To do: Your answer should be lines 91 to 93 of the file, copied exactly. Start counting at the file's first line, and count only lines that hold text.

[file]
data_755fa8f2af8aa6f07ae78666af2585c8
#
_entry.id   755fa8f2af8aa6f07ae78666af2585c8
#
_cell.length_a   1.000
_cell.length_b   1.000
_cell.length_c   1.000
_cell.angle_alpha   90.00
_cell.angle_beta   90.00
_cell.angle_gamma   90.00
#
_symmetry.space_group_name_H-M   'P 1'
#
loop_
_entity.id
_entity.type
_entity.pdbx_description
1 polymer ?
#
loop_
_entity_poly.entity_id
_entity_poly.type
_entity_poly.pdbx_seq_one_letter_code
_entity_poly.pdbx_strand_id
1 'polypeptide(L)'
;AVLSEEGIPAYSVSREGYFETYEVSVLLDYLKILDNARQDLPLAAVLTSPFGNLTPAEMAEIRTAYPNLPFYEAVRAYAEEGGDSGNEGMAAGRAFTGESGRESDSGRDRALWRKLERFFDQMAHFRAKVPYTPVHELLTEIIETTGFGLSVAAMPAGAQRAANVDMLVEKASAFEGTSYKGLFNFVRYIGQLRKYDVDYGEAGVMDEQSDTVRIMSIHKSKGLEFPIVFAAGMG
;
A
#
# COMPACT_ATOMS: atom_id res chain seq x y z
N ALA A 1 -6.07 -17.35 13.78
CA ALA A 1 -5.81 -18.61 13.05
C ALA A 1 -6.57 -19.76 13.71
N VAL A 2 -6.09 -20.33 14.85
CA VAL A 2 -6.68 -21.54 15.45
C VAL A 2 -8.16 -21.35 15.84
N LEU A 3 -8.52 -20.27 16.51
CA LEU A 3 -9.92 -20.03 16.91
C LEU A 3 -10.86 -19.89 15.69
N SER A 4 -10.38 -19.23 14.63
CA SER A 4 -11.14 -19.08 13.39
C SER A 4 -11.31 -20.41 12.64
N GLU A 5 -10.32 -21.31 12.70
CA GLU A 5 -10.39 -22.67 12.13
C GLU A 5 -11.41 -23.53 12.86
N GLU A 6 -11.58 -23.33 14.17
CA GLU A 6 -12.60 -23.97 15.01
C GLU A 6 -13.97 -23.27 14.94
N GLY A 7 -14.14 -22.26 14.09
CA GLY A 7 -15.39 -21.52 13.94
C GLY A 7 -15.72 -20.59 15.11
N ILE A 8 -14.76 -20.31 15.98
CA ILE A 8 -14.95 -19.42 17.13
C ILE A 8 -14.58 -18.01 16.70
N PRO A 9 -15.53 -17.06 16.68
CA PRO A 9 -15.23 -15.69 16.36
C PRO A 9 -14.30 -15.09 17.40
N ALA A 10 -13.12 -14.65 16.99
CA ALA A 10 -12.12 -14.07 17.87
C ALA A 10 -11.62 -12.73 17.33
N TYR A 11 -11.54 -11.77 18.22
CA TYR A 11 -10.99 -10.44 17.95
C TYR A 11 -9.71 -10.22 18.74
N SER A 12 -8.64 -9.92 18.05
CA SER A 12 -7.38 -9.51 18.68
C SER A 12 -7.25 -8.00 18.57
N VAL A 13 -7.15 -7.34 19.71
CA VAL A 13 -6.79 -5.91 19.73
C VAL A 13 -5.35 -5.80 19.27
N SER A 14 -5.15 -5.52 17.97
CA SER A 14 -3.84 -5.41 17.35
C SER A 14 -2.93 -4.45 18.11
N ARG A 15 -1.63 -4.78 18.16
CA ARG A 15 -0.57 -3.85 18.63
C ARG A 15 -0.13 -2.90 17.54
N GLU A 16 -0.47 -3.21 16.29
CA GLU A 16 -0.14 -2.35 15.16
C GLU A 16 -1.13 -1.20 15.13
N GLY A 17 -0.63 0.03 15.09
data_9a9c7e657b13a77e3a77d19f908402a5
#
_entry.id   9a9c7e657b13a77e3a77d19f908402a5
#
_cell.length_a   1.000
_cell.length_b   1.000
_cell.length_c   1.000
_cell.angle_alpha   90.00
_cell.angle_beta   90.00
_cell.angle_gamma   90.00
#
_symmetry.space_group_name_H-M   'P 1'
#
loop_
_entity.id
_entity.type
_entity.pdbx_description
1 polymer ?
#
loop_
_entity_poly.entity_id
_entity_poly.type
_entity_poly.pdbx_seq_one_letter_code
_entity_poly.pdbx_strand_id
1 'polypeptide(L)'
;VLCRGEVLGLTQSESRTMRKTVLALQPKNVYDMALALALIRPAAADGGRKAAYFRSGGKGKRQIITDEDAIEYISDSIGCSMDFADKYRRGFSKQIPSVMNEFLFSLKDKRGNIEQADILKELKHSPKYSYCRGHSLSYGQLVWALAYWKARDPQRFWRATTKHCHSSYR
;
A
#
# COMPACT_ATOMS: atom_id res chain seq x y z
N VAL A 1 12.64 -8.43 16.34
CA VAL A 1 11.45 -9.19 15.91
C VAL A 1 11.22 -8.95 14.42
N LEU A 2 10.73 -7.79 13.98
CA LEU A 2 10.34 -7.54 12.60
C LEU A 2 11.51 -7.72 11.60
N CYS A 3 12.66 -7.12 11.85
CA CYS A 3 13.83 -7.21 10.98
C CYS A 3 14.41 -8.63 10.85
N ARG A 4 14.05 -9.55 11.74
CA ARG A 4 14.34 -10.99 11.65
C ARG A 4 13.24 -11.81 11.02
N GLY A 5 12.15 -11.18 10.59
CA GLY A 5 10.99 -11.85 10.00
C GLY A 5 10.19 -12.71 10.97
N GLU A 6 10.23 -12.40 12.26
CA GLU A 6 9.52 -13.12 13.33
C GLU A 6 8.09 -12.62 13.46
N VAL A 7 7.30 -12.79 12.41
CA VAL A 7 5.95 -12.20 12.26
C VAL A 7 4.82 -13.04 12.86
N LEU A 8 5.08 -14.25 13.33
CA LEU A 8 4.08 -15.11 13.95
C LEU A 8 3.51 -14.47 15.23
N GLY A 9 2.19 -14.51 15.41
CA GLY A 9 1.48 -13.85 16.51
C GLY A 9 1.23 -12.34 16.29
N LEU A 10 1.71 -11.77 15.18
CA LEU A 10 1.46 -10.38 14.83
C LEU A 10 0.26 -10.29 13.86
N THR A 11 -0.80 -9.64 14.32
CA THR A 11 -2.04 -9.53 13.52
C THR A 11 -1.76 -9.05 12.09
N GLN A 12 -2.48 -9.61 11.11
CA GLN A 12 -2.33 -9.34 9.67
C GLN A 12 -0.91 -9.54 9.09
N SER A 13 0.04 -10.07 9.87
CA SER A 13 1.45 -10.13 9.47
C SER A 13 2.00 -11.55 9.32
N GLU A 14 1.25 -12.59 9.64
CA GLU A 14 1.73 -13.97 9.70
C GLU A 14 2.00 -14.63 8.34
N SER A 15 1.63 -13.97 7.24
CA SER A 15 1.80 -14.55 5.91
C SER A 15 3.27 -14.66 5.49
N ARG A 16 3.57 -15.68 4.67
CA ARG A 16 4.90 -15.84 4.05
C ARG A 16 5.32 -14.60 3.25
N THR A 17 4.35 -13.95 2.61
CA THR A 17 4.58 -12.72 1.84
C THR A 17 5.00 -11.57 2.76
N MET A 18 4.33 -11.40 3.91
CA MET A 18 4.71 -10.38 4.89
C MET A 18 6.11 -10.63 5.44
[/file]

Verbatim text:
_symmetry.space_group_name_H-M   'P 1'
#
loop_